City Research Online

Interagency collaboration in mass gatherings: the case of public health and safety organisations in the 2012 London Olympic Games

Bistaraki, A. (2017). Interagency collaboration in mass gatherings: the case of public health and safety organisations in the 2012 London Olympic Games. (Unpublished Doctoral thesis, City, University of London)


Mass gatherings such as the Olympic Games pose unique challenges for interorganizational collaboration. Such events often bring together organizations that collaborate irregularly or have never engaged in joint working. They involve interaction and collaboration among multiple and diverse agencies aiming at delivering a service to a large clientele, which can often prove challenging. This study used the 2012 London Olympic Games as the empirical setting to examine the interagency collaboration among the multiple and diverse public health and safety organizations involved in one of the world's largest mass gatherings.

A single, holistic and exploratory case study design was used and data were collected before, during and after the Games through 39 semi-structured interviews with key informants, direct observations of field exercises and documentary analysis. Data collection commenced in May 2011, 14 months before the actual Games, and was completed in October 2012, two months after the completion of the Games. Template analysis was used to thematically analyze the interviews' transcripts, the fieldnotes from observations and the documents.

Findings discuss interagency collaboration in mass gatherings along three main activity domains: leadership, communication and learning. In each domain, a number of challenges and facilitators emerged influencing interagency collaboration.

Regarding the leadership domain, the lack of engagement of the leading organization and the ambiguous interoganizational decision-making processes negatively influenced collaboration. Shared micro-level leadership and the use of interorganizational linkages enabled collaborative working. Experienced positional leaders of each organization enabled the decision-making process at the interagency operational level by exercising a range of interpersonal leadership capabilities including flexibility and the ability to negotiate. Codified frameworks at the organizational level also provided leaders with common ground to assist them manage the complex interorganizational processes.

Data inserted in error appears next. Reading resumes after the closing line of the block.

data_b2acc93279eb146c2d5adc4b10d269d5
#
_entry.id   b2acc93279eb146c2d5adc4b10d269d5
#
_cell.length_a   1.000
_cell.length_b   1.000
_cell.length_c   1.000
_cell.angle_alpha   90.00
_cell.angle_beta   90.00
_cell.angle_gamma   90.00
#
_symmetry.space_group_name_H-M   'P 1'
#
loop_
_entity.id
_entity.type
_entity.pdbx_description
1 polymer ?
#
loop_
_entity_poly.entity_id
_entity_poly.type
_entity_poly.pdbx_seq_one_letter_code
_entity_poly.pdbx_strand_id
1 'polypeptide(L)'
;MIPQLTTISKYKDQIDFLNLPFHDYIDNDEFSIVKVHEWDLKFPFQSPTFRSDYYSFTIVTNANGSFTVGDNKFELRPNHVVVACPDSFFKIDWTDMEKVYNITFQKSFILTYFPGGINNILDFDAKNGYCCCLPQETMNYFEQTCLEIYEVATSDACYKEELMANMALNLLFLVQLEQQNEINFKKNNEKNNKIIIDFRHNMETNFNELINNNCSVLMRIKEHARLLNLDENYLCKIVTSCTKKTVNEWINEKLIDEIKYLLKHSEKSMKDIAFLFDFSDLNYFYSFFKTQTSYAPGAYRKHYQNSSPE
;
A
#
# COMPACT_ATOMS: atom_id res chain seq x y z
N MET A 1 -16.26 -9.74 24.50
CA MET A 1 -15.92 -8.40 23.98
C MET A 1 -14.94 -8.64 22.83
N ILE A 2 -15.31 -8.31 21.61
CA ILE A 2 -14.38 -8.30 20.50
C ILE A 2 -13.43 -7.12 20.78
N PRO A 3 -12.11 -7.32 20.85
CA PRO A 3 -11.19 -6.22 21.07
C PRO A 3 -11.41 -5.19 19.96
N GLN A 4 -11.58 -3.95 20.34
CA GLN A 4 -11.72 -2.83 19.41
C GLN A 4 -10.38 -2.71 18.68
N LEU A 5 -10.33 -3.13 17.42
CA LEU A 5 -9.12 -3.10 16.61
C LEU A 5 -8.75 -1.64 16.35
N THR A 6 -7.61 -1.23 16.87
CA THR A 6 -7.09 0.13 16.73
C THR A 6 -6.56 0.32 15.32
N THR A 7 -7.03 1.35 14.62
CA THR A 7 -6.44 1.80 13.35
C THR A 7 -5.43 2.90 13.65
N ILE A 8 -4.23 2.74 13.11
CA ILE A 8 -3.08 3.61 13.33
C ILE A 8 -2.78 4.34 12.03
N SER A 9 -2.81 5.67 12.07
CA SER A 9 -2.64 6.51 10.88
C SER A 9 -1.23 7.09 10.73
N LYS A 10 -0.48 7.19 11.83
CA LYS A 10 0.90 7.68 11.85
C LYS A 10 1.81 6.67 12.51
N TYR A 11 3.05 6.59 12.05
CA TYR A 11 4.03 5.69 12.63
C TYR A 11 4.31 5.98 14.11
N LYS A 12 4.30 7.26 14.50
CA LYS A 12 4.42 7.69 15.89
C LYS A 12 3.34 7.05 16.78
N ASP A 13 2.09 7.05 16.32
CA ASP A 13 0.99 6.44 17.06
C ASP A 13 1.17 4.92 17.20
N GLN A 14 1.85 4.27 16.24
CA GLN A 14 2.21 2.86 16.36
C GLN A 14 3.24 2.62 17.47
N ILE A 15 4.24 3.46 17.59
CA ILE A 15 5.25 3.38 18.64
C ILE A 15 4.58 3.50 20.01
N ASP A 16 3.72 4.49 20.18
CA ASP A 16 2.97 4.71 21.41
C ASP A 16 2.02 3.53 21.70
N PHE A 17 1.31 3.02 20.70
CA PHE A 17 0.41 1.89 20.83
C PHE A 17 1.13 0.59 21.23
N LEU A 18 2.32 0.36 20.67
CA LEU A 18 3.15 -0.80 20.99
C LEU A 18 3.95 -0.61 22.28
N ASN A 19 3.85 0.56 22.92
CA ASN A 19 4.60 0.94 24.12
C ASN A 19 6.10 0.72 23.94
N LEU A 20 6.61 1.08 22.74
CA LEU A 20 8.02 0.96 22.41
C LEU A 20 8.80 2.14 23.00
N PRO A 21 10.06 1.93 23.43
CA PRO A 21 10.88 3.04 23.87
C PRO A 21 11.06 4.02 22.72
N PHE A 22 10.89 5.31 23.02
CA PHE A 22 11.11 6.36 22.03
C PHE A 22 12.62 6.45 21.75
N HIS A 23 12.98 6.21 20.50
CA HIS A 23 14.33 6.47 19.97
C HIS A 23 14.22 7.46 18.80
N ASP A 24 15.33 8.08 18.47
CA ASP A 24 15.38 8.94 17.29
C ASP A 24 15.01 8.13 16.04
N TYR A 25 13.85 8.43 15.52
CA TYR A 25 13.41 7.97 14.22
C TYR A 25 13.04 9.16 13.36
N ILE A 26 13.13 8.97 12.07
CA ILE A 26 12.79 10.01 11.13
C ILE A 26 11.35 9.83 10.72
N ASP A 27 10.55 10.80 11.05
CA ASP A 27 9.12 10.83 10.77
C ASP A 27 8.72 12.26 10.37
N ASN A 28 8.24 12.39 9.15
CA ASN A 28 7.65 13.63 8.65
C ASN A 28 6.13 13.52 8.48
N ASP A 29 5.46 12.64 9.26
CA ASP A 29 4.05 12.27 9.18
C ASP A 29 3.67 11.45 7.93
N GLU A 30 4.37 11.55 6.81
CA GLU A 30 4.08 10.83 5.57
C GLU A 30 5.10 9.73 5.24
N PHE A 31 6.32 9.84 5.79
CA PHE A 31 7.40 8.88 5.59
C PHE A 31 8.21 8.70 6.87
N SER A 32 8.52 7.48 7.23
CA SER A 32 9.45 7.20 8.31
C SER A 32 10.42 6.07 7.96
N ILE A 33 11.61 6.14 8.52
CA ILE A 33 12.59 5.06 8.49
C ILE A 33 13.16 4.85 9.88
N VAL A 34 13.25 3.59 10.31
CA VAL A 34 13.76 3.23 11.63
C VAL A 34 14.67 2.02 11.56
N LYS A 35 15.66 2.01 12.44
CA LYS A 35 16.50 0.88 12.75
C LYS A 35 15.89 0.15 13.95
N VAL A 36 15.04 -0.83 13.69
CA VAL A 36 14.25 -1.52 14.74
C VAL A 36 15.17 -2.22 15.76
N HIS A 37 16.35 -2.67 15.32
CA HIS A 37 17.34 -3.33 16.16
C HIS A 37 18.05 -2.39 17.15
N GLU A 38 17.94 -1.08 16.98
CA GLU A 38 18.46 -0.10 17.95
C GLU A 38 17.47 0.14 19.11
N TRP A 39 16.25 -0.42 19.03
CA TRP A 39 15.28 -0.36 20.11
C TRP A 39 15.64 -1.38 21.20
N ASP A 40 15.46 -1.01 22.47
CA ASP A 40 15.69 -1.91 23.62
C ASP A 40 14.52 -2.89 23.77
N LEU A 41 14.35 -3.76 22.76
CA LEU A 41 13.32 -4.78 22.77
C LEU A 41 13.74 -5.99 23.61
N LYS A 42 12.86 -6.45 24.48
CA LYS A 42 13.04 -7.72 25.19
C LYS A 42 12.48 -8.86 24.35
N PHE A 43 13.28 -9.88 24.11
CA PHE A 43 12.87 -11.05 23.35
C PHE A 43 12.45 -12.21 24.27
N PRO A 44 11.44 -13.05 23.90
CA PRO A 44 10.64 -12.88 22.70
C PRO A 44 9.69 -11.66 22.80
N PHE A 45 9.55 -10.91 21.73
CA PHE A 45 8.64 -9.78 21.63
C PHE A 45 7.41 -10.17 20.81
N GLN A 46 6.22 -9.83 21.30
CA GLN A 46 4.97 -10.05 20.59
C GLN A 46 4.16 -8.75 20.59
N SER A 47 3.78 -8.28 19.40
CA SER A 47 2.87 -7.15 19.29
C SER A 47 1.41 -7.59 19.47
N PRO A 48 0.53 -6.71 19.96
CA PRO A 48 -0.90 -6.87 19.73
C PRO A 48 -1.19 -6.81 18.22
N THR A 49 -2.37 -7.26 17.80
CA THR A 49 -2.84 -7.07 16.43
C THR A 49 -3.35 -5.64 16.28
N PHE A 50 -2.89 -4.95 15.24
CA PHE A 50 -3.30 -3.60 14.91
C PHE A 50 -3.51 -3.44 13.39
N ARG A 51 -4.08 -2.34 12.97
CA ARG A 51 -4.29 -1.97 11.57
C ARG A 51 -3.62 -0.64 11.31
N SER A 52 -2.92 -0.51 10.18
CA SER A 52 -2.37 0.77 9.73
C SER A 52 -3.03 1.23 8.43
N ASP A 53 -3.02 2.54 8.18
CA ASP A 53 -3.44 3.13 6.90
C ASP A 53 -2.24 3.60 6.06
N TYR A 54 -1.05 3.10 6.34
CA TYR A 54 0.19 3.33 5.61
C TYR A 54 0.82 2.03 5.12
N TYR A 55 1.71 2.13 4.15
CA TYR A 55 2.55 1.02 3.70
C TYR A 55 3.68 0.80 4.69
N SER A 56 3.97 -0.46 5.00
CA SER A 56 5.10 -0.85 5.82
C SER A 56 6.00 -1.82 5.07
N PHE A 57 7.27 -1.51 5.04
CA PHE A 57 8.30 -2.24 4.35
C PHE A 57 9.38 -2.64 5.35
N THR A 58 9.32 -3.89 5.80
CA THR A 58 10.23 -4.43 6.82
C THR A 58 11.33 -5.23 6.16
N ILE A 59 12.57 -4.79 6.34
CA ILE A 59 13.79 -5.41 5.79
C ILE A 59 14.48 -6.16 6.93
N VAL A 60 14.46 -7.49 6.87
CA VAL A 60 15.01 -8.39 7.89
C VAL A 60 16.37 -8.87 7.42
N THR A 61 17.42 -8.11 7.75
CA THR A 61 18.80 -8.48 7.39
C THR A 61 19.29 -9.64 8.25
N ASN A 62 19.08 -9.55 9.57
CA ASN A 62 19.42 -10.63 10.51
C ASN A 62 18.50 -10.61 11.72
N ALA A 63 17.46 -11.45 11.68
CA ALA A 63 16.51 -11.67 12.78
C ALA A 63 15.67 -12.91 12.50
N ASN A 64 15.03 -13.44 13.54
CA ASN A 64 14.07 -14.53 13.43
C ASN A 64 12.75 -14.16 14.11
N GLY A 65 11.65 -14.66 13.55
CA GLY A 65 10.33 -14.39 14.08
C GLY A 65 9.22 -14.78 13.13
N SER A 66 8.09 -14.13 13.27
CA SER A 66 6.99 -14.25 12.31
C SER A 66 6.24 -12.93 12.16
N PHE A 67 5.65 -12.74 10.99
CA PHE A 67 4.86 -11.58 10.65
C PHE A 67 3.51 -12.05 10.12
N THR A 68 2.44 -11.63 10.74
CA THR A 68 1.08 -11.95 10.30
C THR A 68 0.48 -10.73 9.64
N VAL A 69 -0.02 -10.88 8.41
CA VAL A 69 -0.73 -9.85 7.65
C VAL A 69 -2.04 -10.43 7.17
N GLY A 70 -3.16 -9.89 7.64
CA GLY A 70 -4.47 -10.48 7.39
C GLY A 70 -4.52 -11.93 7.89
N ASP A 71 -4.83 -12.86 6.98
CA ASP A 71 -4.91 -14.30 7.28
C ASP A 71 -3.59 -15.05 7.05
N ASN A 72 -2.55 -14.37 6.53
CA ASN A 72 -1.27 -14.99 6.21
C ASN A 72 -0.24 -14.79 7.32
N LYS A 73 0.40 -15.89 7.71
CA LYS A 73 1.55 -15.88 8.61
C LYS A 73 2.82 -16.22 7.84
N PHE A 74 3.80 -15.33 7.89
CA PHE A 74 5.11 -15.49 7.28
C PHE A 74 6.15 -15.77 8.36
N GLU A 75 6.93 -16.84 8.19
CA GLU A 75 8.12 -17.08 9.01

Within the second domain, the complex intraorganizational structure of the involved agencies and the high density of information transmitted were associated with a dysfunctional communication experience. Findings revealed that the crafting of boundary-spanning roles and intense face-to-face interaction positively contributed to interagency collaboration. Online information systems and formal intersectoral dissemination of reports were essential in gaining common situational awareness. The implicit cultural rules in the form of communication etiquette shaped how interorganizational collaboration was perceived.

Finally, sharing the acquired knowledge was a necessary step to create an enabling collaborative environment among interacting organizations. Experiential learning was identified as a significant factor which helped promote joint understanding and partnership work. Informal interpersonal exchanges and formal knowledge transfer activities facilitated knowledge sharing across interorganizational boundaries, helping to break down silos.

The study outlines challenges and strategies that shaped interagency collaboration in the context of mass gatherings. Practical implications arising from this study inform the ways organizers of mass gatherings, public health and safety agencies and professionals can engage in effective partnerships and joint working.

Publication Type: Thesis (Doctoral)
Subjects: R Medicine > RA Public aspects of medicine > RA0421 Public health. Hygiene. Preventive Medicine
Departments: School of Health & Psychological Sciences
Doctoral Theses
School of Health & Psychological Sciences > School of Health & Psychological Sciences Doctoral Theses
Text - Accepted Version
Download (1MB) | Preview



Downloads per month over past year

View more statistics

Actions (login required)

Admin Login Admin Login